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Scottish business rates - how will you be affected by the revaluation?

5th August 2015

Commercial properties in Aberdeen face a hike in business rates, along with Grade A offices and properties in prime Scottish locations due to the forthcoming rating revaluation, according to new research by property advisor Ryden.

The firm has analysed how sectors and regions will be affected by the revaluation, which is the process that determines business rates.

Bills are calculated using rents at a particular period in time. Current rates are based on rents in 2008 and the five-yearly rating revaluation process, which sets bills, was postponed from 2015 until 2017.

Ryden rating expert Tim Bunker says:  “The recession and its effect on rents impacts on each sector and region differently.  Many businesses would have seen their rates bill decrease this year if the revaluation had gone ahead in 2015 – but now they might end up with less of a reduction, except in the case of Aberdeen.

 Losing out

“Our research tells us that those facing substantial rises in rates are prime Grade A offices across the country, along with most commercial property in the Aberdeen area. Of course, it’s bad timing for the city, because future bills will be based on 2015 rents which reflect rental increases over the last two years. The area will bear the brunt of rates rises in Scotland.”

The retail sector, already suffering from sustained low spending, will be hoping for big decreases but the cancellation of the revaluation and subsequent improvement in the market will restrict reductions, especially for shops in prime areas like George Street, Edinburgh and Buchanan Street, Glasgow.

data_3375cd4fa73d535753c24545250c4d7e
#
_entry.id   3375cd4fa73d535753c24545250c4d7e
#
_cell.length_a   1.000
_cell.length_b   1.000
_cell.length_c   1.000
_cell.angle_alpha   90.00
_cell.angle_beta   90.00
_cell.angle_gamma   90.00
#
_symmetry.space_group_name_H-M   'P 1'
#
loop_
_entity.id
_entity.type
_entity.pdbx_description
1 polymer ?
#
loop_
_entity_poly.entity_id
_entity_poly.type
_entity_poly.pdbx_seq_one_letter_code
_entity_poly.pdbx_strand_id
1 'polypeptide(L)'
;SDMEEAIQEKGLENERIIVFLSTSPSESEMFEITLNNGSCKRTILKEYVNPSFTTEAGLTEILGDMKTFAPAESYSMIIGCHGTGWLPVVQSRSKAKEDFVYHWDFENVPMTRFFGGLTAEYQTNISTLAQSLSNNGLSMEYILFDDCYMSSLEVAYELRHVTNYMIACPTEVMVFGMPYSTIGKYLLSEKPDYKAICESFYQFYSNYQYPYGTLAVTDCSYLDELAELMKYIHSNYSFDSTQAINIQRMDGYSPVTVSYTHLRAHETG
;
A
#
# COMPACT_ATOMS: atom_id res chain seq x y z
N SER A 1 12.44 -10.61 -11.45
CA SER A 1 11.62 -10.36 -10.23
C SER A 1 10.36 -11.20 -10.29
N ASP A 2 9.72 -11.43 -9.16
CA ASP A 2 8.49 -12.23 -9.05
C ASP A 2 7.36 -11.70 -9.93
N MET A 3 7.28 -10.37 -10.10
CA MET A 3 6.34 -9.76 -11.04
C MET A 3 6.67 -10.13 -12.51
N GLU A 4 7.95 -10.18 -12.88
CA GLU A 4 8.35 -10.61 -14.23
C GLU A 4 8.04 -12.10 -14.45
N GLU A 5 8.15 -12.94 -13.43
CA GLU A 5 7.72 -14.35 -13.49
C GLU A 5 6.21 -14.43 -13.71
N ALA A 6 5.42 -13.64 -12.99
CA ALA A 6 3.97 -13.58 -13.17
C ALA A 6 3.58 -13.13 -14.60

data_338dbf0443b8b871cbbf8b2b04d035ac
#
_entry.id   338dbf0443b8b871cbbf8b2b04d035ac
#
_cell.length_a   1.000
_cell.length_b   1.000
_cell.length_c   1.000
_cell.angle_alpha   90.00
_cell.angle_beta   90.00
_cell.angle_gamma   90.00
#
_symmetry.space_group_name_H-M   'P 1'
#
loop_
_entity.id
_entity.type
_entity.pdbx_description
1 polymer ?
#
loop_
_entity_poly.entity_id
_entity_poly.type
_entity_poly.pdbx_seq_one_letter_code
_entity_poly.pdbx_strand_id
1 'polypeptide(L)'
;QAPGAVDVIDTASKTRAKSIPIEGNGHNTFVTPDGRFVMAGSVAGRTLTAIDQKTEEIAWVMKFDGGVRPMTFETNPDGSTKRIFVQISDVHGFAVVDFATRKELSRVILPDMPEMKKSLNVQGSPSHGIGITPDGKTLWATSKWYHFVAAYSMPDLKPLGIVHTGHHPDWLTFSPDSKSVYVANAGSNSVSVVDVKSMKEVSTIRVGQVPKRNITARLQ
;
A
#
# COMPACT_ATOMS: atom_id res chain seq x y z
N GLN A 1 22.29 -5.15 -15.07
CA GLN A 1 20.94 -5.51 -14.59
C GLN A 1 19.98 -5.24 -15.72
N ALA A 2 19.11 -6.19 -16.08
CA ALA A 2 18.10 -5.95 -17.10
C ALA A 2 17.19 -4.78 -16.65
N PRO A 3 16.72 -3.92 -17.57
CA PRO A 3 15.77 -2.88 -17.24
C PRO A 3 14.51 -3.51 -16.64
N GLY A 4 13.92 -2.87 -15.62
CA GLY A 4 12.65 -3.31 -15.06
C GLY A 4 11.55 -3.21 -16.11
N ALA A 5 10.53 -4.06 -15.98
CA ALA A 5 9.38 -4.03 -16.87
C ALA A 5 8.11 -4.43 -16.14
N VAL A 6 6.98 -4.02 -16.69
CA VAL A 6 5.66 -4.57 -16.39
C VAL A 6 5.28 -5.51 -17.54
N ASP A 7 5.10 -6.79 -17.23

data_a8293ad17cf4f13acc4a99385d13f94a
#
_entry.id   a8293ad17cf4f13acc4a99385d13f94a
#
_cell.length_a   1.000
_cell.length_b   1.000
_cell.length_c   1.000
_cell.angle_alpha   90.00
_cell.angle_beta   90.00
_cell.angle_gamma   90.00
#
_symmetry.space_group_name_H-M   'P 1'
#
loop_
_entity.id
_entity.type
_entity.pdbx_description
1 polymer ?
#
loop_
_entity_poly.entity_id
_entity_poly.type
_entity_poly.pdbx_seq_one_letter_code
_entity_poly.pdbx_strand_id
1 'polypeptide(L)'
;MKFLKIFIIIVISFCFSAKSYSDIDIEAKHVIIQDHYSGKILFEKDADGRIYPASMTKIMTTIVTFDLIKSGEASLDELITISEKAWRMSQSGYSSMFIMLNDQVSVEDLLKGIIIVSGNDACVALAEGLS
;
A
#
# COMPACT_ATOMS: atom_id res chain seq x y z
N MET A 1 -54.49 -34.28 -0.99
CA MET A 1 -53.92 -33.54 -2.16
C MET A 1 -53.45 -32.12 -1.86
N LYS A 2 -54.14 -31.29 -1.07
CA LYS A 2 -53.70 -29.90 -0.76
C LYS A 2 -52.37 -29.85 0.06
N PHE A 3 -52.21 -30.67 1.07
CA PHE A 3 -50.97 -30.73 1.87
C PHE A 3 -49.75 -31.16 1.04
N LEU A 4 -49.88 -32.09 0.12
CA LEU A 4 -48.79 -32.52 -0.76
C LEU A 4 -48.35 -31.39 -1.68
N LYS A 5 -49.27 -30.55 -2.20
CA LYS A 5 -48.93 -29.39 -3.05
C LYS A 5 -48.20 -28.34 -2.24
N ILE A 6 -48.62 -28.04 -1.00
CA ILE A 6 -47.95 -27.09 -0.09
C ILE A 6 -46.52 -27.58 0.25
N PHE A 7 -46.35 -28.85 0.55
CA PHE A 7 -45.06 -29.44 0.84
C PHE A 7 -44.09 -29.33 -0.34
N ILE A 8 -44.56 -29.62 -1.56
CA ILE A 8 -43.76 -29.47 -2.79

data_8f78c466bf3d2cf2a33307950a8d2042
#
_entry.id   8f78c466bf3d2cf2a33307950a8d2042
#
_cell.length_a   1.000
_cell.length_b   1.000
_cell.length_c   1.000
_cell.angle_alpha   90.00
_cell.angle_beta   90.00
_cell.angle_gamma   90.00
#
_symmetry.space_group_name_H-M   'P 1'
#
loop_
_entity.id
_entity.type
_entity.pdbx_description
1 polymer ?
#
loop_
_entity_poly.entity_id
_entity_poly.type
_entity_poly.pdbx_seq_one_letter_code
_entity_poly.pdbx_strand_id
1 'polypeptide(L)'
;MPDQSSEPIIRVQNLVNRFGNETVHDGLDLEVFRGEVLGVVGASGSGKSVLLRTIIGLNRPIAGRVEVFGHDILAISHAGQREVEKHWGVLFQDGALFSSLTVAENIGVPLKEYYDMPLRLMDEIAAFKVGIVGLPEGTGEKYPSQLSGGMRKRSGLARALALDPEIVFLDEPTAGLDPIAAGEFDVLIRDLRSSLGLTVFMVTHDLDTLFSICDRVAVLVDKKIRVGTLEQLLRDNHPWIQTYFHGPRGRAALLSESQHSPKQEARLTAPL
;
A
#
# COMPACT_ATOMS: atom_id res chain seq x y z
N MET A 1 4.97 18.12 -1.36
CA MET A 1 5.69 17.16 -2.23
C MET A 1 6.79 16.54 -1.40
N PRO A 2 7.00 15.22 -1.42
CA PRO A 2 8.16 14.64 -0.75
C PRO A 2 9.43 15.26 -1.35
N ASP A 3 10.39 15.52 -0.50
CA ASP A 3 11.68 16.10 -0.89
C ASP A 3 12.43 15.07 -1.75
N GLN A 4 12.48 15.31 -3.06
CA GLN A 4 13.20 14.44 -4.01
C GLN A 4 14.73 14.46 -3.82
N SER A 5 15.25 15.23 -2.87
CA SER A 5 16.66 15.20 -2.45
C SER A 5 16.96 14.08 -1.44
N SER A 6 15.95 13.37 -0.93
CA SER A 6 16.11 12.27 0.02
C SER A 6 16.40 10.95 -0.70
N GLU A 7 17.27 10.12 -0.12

It’s also been a difficult time for the pubs sector with the smoking ban, increased numbers of people drinking at home and the reduced drink driving limit.  Pubs’ rates bills are based on turnover and those solely reliant on wet sales have seen the biggest dent in income. 

Less impact

Many offices in Edinburgh have been converted to residential use since the recession.  With few office transactions, the Assessors have less rental evidence upon which to base new values.  That could work in the favour of office owners, however, the recent deal at Quartermile at £31 psf - the highest rent in a decade - could skew values and affect bills.

Industrial rents have a historic low base, so a drop in property values will have less impact on this sector’s bills. Prime industrial, such as warehouses in Newbridge, could see a jump of 16% and at Eurocentral bills could go up by 10%.

Decision on values

A decision is awaited from the Scottish Assessors on values in all regions and sectors.  They have “more analysis to do than ever before due to peaks and troughs in transactions”, according to Bunker, but a statutory timetable will dictate timescales for the process.

 “There is also the question of what the Uniform Business Rate (the multiplier used to calculate bills) will be. When revaluations occurred every five years, there was a gradual increase in values across the country, therefore the entire country’s rates liability was equitably distributed.

“But there is a problem this time around because recessionary effects on certain property types and locations have yet to be fully reversed, so the total rateable value in Scotland isn’t likely to increase to any great extent, therefore the UBR, at 49p, will remain approximately the same.”

Bunker says: “The Governments are creating an impression that their review of the rating system will lead to savings, however the changes planned are to the administration of the system and this will not reduce bills. 

“My advice is that rate payers should seek expert advice as there is more opportunity than ever before to get reductions in bills.”

For more information on the 2017 Revaluation and how we can help you minimise your rates liability, read our Business Rates flyer.

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